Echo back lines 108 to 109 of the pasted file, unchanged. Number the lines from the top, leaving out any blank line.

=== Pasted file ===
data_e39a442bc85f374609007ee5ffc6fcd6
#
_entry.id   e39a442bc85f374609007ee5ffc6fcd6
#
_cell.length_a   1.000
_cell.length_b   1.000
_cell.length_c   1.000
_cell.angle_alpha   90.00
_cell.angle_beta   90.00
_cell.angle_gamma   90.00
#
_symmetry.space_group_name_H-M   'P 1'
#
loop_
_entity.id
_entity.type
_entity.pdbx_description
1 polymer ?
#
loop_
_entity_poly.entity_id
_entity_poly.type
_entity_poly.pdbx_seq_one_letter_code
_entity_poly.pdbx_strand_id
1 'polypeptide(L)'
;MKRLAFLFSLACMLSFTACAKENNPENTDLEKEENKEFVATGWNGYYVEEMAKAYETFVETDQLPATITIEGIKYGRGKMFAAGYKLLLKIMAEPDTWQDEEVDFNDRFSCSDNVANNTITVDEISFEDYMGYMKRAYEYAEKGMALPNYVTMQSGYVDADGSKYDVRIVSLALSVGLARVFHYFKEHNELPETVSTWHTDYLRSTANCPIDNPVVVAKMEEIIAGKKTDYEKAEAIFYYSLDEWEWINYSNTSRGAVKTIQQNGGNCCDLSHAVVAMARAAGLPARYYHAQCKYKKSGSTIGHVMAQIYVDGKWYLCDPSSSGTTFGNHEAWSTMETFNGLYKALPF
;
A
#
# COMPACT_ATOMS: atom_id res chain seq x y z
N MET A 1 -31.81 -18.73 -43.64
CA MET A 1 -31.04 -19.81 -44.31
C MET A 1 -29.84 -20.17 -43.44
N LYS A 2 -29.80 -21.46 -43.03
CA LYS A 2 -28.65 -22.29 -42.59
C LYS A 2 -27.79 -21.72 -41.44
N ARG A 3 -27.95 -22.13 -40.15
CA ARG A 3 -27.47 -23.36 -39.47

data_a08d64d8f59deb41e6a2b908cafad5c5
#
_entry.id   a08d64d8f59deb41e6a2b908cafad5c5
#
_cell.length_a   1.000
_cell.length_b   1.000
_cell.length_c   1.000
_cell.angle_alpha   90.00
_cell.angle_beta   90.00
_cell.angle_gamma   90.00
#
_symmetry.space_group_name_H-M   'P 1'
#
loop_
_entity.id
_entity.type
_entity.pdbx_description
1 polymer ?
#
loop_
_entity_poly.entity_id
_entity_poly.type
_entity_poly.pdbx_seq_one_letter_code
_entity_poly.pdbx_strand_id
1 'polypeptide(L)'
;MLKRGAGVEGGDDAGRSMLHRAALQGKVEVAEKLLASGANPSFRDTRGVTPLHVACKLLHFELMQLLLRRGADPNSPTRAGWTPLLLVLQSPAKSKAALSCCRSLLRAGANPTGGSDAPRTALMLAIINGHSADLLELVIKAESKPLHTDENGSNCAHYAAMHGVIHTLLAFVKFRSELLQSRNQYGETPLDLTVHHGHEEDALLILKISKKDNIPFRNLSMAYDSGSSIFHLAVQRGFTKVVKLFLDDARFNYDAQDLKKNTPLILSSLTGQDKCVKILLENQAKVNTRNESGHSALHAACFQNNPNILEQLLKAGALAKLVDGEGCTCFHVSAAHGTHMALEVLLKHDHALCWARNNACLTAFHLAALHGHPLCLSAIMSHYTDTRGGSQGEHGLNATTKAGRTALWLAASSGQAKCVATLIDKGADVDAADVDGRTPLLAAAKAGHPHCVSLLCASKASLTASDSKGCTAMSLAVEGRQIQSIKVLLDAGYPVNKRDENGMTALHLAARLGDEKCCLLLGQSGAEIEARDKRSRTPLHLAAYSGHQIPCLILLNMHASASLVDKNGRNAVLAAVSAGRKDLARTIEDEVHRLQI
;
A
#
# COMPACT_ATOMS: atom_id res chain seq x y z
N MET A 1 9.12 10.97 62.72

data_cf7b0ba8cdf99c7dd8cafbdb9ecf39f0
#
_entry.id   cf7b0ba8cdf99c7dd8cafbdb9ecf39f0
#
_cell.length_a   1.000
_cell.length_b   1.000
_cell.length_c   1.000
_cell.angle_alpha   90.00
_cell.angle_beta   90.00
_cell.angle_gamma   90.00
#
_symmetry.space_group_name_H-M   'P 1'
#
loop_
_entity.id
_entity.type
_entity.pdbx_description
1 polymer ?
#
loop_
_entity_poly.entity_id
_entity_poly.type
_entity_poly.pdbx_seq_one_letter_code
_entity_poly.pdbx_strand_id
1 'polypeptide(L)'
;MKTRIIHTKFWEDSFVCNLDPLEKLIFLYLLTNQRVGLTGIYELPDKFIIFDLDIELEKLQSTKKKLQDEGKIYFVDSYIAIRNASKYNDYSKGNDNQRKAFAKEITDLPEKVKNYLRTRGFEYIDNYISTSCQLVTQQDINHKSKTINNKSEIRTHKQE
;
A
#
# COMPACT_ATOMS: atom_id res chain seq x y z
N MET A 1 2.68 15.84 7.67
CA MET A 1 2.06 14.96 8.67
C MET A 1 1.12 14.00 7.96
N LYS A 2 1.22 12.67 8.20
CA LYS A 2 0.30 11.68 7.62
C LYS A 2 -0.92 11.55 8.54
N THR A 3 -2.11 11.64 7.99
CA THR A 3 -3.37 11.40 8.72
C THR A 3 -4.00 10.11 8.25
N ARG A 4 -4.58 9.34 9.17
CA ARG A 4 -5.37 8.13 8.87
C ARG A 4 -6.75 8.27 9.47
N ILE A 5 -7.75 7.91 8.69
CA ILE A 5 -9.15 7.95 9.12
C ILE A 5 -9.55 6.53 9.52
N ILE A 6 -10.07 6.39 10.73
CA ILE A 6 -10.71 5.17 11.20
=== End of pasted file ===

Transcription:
C THR A 3 -4.00 10.11 8.25
N ARG A 4 -4.58 9.34 9.17